Referring to both 1. For V_{2}<V<V_{3}, the data show a large reduction in contrast due to the addition of a single, strong transition at Δ_{1,0}. The saturated population depends on the competition between transitions at Δ_{0,0 }and Δ_{1,0}, on relatively fast intra-well relaxation and to a lesser extent, on much slower inter-well relaxation processes. In the qubit 30, because Δ_{0,0}<<Δ_{1,0}, the dominant transitions occur at the Δ_{1,0 }crossing. Transitions |0,L→|0,R are still induced at the Δ_{0,0 }crossing, but constructive Stückelberg interference at Δ_{1,0 }converts a substantial fraction of that population to |1, L, an excited state of the left-hand well. Since relaxation within a well is a relatively fast process in this qubit in comparison with the relaxation between wells, the excited state population tends to relax back to the ground state, |0, L. thus suppressing the net population transfer. In contrast, for values of V such that the interference at Δ_{1,0 }is destructive, the population remains in |0, R, making the interference fringes arising from Δ_{0,0 }visible, albeit with reduced contrast (_{2}<V<V_{3}, the qubit can be cooled to its ground state.
At even larger amplitudes, transitions to additional excited states become possible. For V>V 2. The right-hand side of D2 is marked by the amplitude, V=V_{4}, where Δ_{2,0 }is reached, allowing transitions between |0,R and |2,R. This description can be extended straightforwardly to the remainder of the spectrum, and therefore further explanation is not provided herein.
There are several notable features associated with amplitude spectroscopy, as provided by the present invention. First, the qubit Third, the second diamond D _{1,0 }and Δ_{0,1 }combined with fast intrawell relaxation to |0,L and |0,R (_{1,0 }and Δ_{0,1 }have strong oscillatory behavior due to Stückelberg interference, which is constructive or destructive depending on the values of δf_{dc }and V. The competition between these rates leads to the observed checkerboard pattern, symmetric about δf_{dc}=0, with alternating regions of strong population inversion and efficient cooling, depending on the specific well (left-hand well or right-hand well) in which the relaxation occurs. Similar checkerboard patterns are present in the diamonds D3 and D4. The population inversion observed here can be used as the active medium of a single-or multi-atom laser.
As previously mentioned, many different techniques may be used to derive the energy level diagram from the amplitude spectroscopy plot of the driven qubit. As an example, energy level slopes may be determined. Energy level slopes can be derived from fitting the diamond (Stückelberg interference) patterns from the response of the atom driven for long times (driven into saturation). Energy level slopes can also be derived from the 2D Fourier transform of the amplitude response, or from the diamond (Stückelberg interference) patterns from the response of the atom driven for short times. Avoided crossing values may also be determined. As an example, avoided crossing values (splittings) can be derived from fitting the diamond (Stückelberg interference) patterns from the response of the atom driven for long times (driven into saturation). In addition, avoided crossing values (splittings) can be derived from fitting the diamond (Stückelberg interference) patterns from the response of the qubit driven for short times. Positions of avoided crossing values may also be determined to assist in deriving the energy level diagram from the amplitude spectroscopy plot of the driven qubit. As an example, the vertices of the diamonds provide the flux positions of the avoided crossings. Equivalently, one can extrapolate the diamond edges back to the flux axis (vertical axis on diamond plots) in order to find their location in flux. The following further describes certain of these techniques for deriving the energy level diagram from the amplitude spectroscopy plot of the driven qubit. The energy-level separation ΔE _{q,q′} of the avoided crossing Δ_{q,q′} and to the sum of the magnitudes of the energy-level slopes m_{q }and m_{q′}. Since the relative phase accumulated between the |q,L and |q′,R components of the wavefunction over repeated Landau-Zener transitions is sensitive to ΔE_{q,q′}, the slopes can be derived from the interference patterns, which arise when δf_{dc }is varied. The Nth node in the interference pattern, where a ‘node’ indicates a minimal change in the states' populations, occurs when a relative phase or 2πN is accumulated between transitions. For sinusoidal driving, the locations of the nodes (in δf_{dc}) follow the power law s_{q,q′}N^{2/3}, with a prefactor s_{q,q′} related to the energy-level slopes by equation 4 below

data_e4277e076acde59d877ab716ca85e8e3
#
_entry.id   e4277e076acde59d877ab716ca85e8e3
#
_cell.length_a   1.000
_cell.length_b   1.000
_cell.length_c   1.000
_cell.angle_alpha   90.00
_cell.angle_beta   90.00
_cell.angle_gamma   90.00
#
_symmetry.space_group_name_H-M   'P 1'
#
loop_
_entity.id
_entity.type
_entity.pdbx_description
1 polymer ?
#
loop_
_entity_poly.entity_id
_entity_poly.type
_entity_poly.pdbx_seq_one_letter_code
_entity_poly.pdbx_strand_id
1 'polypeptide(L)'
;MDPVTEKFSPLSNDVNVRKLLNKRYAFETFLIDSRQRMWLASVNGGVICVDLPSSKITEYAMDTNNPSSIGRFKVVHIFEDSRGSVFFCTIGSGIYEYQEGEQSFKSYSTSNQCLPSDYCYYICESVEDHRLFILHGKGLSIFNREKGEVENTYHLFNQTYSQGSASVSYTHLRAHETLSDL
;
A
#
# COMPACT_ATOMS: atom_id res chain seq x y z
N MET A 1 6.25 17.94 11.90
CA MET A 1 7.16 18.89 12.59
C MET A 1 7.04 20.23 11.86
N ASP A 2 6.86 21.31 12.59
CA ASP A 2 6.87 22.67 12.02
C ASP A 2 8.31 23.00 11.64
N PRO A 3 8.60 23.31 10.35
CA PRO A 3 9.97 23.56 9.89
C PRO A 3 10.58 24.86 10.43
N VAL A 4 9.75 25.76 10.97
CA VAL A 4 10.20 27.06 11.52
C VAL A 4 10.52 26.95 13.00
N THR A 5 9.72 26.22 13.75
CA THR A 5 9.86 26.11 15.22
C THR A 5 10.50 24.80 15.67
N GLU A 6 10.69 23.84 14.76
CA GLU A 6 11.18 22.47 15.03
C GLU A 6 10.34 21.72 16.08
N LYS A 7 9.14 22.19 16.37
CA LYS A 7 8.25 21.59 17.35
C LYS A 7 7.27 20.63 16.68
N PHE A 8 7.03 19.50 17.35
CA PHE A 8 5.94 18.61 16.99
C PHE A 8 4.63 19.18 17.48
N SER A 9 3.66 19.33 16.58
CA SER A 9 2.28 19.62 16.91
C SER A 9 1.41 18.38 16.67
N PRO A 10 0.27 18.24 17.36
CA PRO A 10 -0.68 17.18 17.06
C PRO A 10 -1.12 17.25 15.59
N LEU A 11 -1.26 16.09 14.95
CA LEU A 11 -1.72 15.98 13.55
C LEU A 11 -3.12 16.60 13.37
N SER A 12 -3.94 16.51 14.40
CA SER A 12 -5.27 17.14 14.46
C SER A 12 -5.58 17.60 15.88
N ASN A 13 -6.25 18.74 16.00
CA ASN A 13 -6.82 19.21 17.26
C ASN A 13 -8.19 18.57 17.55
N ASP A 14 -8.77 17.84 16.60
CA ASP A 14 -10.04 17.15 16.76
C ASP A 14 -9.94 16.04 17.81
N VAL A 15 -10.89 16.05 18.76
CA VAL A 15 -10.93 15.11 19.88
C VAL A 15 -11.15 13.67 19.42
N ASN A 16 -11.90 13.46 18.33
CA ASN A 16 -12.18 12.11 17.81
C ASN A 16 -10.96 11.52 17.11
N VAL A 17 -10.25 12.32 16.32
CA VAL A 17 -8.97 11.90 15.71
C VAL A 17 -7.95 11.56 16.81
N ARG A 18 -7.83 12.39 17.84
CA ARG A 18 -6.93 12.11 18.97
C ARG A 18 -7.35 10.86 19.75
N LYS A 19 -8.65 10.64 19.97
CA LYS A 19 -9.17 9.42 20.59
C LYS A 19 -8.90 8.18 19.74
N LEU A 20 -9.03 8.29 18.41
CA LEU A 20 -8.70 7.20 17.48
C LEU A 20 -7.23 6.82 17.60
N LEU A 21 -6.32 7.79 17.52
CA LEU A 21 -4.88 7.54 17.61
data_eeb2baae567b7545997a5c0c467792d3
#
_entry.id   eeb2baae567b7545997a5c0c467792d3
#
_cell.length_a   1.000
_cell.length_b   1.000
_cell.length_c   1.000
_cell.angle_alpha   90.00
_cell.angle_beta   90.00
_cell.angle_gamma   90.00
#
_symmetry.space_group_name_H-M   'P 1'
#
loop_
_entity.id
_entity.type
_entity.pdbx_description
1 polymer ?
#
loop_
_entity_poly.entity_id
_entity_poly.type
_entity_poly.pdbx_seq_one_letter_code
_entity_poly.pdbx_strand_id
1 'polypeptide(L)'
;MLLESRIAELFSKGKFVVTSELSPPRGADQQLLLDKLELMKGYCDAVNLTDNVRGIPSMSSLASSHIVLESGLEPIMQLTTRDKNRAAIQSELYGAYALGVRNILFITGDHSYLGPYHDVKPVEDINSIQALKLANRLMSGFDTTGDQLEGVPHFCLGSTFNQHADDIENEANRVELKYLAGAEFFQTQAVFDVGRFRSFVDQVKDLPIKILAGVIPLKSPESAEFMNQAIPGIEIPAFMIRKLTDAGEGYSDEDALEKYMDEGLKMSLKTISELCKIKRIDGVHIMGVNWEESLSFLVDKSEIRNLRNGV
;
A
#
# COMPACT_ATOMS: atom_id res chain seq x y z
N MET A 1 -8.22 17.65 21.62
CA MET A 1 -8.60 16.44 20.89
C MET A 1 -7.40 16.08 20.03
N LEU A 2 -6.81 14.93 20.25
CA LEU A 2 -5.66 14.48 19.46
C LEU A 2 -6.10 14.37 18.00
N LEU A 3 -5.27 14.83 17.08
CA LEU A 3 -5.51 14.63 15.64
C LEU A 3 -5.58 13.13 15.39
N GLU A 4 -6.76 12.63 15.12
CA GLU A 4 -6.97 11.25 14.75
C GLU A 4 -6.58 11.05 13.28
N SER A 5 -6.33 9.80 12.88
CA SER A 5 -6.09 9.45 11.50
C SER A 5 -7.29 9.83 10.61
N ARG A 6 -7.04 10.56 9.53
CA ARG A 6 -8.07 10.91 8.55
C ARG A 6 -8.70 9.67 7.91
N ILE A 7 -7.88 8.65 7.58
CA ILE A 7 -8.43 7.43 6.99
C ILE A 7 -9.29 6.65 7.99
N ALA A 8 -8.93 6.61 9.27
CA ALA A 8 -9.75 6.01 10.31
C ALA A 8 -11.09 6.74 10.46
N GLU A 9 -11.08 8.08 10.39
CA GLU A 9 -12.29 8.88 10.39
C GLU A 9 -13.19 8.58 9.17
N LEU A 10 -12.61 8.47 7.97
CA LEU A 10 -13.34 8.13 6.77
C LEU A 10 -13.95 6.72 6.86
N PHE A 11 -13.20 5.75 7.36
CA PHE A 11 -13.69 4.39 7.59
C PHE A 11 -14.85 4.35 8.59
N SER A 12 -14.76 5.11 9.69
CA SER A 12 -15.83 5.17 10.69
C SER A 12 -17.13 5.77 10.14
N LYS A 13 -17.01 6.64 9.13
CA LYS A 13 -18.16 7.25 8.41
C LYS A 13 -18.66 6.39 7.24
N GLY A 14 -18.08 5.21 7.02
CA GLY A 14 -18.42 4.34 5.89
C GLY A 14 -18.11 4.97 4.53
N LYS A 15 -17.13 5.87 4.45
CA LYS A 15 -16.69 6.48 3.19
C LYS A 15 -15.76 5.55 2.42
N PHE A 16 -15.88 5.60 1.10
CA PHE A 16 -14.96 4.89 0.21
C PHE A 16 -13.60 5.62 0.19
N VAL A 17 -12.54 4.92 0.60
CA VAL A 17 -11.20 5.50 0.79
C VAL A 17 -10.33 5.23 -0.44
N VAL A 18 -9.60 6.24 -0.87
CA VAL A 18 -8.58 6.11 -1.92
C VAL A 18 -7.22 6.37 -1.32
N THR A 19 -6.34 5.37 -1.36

As an alternative way to analyze the data, as mentioned above, one can use the discrete two-dimensional Fourier transform (2DFT). To see the benefits of the 2DFT, it is noted that the amplitude spectroscopy plots in In particular, the 2DFT allows for determining of the relation between the slopes m The amplitude spectroscopy data typically exhibit complex checkerboard patterns of Stückelberg oscillations originating from several level crossings, superimposed with multi-photon resonance structure on a finer scale. Extracting spectroscopic information from these structures is facilitated by the 2DFT, which yields Fourier intensity localized near lemon-shaped oval curves in Fourier space. The following describes how these results can be used to extract the parameters of the qubit energy spectrum from the data. It should be noted that this is merely provided as an example. We start with the first diamond (D The 2DFT of the transition rate displays intensity concentrated along the two curves as shown by equation 5 Most strikingly, the apparently distinct phenomena of interference fringes and multi-photon resonances observed in the real space image are manifested as a single smooth curve in Fourier space. This structure can be understood by considering k The situation in the second diamond is somewhat more complicated. In numerical simulations it is noted that the steady-state magnetization in D
The sinusoid has the period different from that of equation 7 by the ratio of the slopes 2|m Another important feature of 2DFT of the higher diamonds D Taking the second diamond D
Using the formulas of equation 11, these restrictions can be more conveniently expressed as −k